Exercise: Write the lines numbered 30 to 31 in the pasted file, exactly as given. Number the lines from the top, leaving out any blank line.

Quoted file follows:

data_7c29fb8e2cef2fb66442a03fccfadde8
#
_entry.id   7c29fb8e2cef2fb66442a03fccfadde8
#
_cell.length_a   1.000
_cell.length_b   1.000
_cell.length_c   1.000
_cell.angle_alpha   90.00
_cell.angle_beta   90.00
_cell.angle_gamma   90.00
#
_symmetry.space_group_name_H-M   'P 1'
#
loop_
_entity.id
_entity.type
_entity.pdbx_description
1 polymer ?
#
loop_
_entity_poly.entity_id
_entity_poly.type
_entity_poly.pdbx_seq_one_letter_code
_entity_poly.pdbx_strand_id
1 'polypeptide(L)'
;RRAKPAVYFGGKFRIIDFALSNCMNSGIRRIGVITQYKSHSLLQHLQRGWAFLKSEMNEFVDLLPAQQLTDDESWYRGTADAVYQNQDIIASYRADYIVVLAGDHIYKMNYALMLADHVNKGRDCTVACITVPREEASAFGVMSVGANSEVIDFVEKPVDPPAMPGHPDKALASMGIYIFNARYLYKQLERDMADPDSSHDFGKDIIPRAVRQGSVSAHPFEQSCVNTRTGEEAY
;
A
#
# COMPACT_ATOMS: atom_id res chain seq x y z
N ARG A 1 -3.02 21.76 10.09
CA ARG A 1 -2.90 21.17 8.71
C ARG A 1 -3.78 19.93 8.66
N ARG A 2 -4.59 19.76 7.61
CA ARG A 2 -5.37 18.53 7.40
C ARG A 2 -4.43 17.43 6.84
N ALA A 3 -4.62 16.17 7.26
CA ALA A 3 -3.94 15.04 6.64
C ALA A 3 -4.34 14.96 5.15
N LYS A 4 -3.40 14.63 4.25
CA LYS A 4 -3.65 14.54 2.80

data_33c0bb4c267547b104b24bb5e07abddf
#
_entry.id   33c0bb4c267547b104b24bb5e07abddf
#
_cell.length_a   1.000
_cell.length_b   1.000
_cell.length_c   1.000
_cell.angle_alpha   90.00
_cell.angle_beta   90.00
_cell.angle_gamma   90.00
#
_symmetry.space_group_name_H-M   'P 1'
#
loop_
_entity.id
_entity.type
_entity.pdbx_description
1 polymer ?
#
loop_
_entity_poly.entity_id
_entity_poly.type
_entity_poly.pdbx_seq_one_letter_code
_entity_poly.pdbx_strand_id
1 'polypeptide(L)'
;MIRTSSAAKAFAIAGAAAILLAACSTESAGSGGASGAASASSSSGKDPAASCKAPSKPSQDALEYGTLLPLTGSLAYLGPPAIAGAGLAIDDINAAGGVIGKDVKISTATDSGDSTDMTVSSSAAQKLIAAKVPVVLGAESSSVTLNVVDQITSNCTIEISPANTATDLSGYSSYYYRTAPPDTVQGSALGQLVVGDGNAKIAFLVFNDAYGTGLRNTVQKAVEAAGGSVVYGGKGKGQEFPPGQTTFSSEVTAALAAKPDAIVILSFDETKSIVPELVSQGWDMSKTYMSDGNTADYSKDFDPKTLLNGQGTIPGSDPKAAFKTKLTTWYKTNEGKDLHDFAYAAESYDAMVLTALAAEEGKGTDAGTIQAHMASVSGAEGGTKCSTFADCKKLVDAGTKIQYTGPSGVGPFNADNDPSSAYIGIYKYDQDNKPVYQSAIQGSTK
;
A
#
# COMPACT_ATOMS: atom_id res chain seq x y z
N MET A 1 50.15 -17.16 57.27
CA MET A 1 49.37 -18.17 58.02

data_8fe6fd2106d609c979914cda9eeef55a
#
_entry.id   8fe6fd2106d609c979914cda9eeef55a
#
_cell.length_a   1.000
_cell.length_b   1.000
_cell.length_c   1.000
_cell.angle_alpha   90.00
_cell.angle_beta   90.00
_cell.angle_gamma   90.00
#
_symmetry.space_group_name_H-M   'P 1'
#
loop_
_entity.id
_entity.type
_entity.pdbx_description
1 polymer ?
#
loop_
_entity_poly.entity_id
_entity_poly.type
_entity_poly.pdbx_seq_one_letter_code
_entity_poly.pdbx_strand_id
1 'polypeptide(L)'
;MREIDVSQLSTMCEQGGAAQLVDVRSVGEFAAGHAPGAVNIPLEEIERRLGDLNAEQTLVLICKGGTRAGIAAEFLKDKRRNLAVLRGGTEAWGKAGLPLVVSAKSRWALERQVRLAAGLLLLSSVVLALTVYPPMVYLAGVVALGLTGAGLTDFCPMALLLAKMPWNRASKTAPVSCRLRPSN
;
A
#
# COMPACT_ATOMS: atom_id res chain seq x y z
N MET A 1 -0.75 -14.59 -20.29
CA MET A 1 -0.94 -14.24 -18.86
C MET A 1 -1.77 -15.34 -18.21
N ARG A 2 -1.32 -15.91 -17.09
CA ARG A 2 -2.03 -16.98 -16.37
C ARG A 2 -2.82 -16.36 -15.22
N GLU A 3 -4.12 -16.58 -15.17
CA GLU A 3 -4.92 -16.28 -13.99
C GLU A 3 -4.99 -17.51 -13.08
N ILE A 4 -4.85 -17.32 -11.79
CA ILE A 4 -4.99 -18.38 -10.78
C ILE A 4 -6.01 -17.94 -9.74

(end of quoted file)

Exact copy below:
# COMPACT_ATOMS: atom_id res chain seq x y z
N ARG A 1 -3.02 21.76 10.09